The first thing is your mental palace, when you are in the presence of clues and you have to try to reconstruct the chronology of certain events, you are parachuted into an abstract world which diffuses possible projections of things past or to come. For example, to help you remember your drunken night at the local bar, you'll need to collect clues around the places and then build a consistent timeline to rekindle your memory. No need to worry about making a mistake, however. If all the assumptions can be simulated, the game will systematically let you know if you are on the wrong track or not. Although quite pleasant to lead, these sequences are sometimes a little crude, like this time when to access a caravan, you decide to start a fire in the middle of the forest rather than try another means of diversion, probably more coherent. and less drastic, but also less interactive. This is also where we feel that, to a certain extent, DONTNOD has sought at all costs to shape some puzzles to make the game more interactive, more fun than a simple corridor of dialogue, at the cost of a certain break with the credibility of the events of the game. In addition, another pillar of Twin Mirror is the presence of your character's alter ego, a sort of intrusive consciousness with which you will more often than your turn has the opportunity to exchange. Often good advice, this personified consciousness is sometimes a source of dilemmas and from time to time offers you one attitude to adopt rather than another. If we do not reveal anything, since ultimately these moments are quite a few, know that it is essentially there that the choices with the most marked long-term consequences will reside, to note that at the end of the course, a choice modifying the approach to the last portion of the game is to be remembered. For the rest, there are a few handfuls of dialogue that will be felt at the turn of a sentence, and, for more visibility, most of your choices are recorded in your journal to observe the statistics of your decisions and put them in opposition to them. to those of other players.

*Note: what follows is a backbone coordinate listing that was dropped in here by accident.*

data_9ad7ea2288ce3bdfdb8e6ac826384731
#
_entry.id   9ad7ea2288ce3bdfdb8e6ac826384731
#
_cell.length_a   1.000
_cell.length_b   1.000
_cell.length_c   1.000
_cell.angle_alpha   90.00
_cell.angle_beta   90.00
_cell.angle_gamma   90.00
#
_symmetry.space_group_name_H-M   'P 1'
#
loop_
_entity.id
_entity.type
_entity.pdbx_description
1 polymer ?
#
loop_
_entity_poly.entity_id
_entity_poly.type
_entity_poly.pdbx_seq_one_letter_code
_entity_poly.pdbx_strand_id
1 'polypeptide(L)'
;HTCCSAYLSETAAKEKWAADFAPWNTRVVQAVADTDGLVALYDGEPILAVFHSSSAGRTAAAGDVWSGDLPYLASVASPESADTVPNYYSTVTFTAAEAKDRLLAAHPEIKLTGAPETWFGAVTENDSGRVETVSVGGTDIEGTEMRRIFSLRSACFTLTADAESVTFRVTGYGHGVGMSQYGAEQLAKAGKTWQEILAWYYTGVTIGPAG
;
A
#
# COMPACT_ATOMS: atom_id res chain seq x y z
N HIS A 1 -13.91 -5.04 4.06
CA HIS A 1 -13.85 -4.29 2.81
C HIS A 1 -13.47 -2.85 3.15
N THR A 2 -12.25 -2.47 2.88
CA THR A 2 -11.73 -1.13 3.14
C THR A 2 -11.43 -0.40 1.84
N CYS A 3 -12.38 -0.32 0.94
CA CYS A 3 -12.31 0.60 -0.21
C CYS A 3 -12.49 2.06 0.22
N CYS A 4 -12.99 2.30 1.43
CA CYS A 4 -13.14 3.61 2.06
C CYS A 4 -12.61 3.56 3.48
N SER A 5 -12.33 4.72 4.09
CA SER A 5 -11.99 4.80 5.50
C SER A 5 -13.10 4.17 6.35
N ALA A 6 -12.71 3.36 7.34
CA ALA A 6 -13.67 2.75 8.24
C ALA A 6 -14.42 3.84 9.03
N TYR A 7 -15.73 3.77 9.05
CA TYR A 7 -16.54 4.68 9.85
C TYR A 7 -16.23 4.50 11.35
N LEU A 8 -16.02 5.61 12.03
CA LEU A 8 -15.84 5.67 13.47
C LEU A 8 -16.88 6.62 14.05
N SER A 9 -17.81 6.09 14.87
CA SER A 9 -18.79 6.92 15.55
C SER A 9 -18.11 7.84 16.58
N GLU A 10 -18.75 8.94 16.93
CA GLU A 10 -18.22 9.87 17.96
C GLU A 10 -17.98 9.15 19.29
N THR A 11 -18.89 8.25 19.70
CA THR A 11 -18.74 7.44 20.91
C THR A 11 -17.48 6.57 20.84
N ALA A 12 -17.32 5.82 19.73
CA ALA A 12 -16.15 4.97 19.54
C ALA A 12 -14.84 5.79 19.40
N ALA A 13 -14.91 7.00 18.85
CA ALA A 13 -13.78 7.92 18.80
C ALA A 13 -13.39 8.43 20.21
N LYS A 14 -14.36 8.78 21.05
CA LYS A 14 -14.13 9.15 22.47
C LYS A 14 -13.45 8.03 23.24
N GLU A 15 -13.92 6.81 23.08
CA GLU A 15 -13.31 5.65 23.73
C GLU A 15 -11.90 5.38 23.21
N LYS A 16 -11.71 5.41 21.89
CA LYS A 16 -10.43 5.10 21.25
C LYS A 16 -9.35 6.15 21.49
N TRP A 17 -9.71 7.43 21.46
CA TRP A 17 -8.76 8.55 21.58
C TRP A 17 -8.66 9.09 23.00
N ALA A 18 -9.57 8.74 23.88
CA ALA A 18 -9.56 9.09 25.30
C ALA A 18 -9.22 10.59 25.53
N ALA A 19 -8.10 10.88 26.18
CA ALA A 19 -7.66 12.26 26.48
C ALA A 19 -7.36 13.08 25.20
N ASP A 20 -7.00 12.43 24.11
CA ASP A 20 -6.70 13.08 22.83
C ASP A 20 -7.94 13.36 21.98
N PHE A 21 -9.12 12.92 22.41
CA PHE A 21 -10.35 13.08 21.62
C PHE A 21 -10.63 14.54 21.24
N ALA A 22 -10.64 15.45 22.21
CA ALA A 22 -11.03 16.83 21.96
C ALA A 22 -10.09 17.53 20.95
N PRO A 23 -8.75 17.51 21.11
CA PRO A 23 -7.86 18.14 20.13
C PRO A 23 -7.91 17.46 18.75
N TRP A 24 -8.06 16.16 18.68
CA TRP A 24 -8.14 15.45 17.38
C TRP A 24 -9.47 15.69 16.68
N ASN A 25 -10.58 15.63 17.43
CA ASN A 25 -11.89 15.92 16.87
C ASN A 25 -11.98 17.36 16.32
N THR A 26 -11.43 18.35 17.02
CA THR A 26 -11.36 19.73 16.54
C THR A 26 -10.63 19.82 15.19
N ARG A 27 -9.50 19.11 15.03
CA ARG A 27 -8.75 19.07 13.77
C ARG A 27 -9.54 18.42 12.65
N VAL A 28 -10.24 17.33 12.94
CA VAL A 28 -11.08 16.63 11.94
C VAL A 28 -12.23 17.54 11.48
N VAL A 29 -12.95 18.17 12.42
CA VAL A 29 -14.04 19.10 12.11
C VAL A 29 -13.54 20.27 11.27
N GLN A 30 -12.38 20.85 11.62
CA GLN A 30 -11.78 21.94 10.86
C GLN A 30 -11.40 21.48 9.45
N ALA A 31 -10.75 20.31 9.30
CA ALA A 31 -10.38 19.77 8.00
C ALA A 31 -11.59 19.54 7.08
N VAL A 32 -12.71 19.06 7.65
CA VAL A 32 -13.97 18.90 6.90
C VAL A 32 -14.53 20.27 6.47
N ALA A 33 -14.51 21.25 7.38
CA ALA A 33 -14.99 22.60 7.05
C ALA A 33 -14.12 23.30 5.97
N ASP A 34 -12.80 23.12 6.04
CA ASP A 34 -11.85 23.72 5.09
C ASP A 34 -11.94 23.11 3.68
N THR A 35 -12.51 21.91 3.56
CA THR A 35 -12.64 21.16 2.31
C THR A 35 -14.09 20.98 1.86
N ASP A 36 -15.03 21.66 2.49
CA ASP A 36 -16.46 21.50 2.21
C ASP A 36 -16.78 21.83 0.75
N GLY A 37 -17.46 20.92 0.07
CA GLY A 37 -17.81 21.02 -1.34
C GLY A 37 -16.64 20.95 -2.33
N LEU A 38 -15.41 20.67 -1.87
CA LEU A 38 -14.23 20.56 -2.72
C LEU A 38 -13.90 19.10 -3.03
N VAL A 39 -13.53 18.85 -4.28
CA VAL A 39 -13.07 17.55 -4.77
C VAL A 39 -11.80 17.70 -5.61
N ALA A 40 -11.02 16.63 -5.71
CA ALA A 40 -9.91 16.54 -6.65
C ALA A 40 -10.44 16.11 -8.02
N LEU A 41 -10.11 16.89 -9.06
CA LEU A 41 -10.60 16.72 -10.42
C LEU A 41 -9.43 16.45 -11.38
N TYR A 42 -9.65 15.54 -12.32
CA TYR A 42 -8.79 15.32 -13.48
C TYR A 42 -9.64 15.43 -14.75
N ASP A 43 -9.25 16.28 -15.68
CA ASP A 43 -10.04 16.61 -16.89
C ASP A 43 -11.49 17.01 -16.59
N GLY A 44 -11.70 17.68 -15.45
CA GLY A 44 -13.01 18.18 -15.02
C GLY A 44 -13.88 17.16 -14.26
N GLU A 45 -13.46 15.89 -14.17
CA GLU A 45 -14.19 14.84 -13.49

In addition to a few more abstract sequences that illustrate Sam's great moments of anxiety, Twin Mirror will also take place for a few hours, between phases of dialogue, investigations, mental palace, and interior conversations. There is ultimately not much to reproach the game, which also knows how to be sometimes really very pretty and inspired in its environments and atmospheres. We could blame him for the loading times a little abrupt and a little too numerous which spoils the fluidity of the narration. But it's essentially his story itself that lacks a bit of boldness and bite. Sometimes a little capillotracted and even precipitated in its last third, the thriller of DONTNOD lacks a little thickness to leave an unforgettable memory. Finally, interactivity is still reduced to a minimum and some sequences more oriented "gameplay" sometimes seem a little forced and can harm the cohesion and fluidity of the whole game. Not enough, however, to unsettle the most fervent lovers of narrative games.

Twin Mirror Review for PC, PS4, and Xbox ONE

Twin Mirror Review Conclusion

Often very pretty in its surroundings, and endowed with a gallery of characters, some of which are very endearing, Twin Mirror does not however reinvent the formula of DONTNOD, nor that of the interactive drama. The story of the game sometimes pulls strings a little too big, shows some clumsiness, especially in its use of certain twists, and ultimately wants to be too little interactive, even for a narrative game. Without being unpleasant to follow, the escapade in the psychological thriller of Twin Mirror does not manage to embark the player enough in its stakes to be completely unforgettable, even if the amateurs of the genre should still find what they are looking for. So, in case you would like to learn more about that game, just visit the Twin Mirror official website for all details. Also, if you have any comments about the game, just head down below and write your own. It is always appreciated.